• informal policing (behaviour orders, public space protection orders, risk assessment forms, etc.)
  • police databases, rap and the surveillance state
  • rap and racism (institutional, cultural, overt) in criminal justice systems
  • digital musical culture and rap evidence
  • prosecuting rap as constraint on human capabilities/rights
  • rap and laws of evidence
  • the news-media framing of rap in criminal proceedings
  • rap as anti-carceral ‘defunding’ culture
  • community, musician and inter-generational responses to prosecuting rap
  • youth, rap and criminal justice
  • geographies of prosecuting rap and comparative perspectives
  • prosecuting rap, capitalism and the cultural industries
  • rap distinctions (genre labels; amateur v professional) and racial bias in the courtroom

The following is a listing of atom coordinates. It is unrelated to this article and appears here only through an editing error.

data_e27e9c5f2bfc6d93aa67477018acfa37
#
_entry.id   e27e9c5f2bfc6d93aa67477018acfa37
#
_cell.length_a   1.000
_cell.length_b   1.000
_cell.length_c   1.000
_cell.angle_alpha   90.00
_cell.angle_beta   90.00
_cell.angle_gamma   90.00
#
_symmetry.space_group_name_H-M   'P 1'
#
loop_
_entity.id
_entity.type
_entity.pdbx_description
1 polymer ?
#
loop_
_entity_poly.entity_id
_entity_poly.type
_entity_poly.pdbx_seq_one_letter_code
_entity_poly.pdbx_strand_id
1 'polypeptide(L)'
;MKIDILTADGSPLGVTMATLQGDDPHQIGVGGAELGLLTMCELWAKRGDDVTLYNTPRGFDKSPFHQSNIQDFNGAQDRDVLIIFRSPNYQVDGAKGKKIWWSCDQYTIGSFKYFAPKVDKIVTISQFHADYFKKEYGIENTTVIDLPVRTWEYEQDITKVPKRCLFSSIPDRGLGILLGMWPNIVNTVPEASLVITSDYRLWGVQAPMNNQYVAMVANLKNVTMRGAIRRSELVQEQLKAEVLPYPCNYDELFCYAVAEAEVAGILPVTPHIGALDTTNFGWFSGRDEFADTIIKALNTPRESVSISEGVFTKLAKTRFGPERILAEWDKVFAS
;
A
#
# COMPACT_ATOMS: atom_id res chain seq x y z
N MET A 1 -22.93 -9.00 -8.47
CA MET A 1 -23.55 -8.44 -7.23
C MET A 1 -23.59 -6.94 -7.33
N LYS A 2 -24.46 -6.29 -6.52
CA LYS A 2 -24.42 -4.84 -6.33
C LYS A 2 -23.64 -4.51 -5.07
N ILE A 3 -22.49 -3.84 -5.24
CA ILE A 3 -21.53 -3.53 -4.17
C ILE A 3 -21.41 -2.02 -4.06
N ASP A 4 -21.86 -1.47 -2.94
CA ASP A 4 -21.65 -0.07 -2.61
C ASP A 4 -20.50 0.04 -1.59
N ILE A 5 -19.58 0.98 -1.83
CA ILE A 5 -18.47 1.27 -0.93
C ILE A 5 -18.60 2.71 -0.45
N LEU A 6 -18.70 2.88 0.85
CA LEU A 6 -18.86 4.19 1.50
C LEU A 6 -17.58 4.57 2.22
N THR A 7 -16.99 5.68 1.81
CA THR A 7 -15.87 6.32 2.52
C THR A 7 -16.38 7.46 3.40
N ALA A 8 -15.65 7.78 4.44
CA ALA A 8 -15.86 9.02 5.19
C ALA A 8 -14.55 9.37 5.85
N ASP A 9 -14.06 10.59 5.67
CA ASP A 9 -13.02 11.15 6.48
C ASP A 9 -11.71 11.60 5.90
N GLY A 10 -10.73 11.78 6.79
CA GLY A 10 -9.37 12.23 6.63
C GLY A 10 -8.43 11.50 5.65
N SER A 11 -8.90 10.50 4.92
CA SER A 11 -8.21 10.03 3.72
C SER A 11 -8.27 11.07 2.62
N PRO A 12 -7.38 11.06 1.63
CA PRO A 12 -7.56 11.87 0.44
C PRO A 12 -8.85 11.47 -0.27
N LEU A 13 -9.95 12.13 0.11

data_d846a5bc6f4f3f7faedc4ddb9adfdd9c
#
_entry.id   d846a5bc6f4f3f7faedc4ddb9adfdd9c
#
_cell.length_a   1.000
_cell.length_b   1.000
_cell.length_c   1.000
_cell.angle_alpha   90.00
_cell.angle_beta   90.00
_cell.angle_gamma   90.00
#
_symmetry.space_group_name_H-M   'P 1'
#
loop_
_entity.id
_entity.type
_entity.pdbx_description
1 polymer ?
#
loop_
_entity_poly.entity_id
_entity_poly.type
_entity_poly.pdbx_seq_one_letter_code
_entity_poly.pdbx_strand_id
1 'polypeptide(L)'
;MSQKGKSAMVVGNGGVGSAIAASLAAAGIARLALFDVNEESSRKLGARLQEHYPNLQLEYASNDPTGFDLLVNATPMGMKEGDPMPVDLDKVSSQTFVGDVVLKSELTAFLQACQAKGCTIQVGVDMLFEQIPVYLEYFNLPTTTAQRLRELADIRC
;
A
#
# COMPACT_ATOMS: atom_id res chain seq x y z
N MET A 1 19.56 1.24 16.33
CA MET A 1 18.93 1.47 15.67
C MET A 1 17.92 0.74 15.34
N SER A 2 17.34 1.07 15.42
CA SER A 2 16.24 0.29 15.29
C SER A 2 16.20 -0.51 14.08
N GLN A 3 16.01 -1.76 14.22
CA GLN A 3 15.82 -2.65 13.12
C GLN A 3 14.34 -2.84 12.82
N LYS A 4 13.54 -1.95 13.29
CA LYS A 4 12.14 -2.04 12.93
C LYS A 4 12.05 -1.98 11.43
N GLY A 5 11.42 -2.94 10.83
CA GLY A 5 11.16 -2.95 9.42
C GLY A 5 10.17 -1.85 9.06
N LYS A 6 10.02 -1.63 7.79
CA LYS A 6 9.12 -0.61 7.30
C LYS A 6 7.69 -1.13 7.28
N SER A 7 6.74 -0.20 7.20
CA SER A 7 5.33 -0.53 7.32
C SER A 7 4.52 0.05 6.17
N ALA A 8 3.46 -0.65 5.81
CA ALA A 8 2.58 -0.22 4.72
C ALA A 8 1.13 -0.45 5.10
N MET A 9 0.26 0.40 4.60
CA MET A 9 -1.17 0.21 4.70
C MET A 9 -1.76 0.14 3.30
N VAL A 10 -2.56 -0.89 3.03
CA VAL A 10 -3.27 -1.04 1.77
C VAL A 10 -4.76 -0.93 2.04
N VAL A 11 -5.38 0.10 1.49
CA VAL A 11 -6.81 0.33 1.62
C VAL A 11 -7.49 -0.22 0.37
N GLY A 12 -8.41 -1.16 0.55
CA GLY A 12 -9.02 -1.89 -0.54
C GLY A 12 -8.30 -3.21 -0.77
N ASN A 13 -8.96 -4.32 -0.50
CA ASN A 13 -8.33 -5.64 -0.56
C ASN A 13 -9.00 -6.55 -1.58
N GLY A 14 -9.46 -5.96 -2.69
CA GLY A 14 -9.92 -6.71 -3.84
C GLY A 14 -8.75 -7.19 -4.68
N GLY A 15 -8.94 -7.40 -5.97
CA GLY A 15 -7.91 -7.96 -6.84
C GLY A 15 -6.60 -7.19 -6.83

• challenging ‘prosecuting rap’

Call for Abstracts

Please send Abstracts (300 words max) + bio (150 words max) to the three co-editors of the special issue by 1 October 2020 (commissioning of articles scheduled for October 2020, with completed commissioned articles by 1 July 2021):

Dr Eithne Quinn, University of Manchester

Dr Joy White, University of Bedfordshire

Prof John Street, University of East Anglia


Amnesty International, ‘Trapped in the Gangs Matrix’, 2018,

Richard Bramwell and James Butterworth, ‘Beyond the street: the institutional life of rap’, Popular Music (forthcoming)

Jordan Camp and Christina Heatherton, eds, Policing the Planet: Why the Policing Crisis Led to Black Lives Matter (New York: Verso, 2016)

Andrea Dennis, ‘Poetic (In)Justice? Rap Music Lyrics as Art, Life and Criminal Evidence’, Columbia Journal of Law and the Arts 31.1 (2007)

Adam Dunbar, Charis Kubrin and Nicholas Scurich, ‘The Threatening Nature of ‘Rap’ Music,’ Psychology, Public Policy, and Law 22.3 (2016), 280-292

Lambros Fatsis, ‘Policing the beats: The criminalisation of UK Drill and grime music by the London Metropolitan Police’, Sociological Review (2019)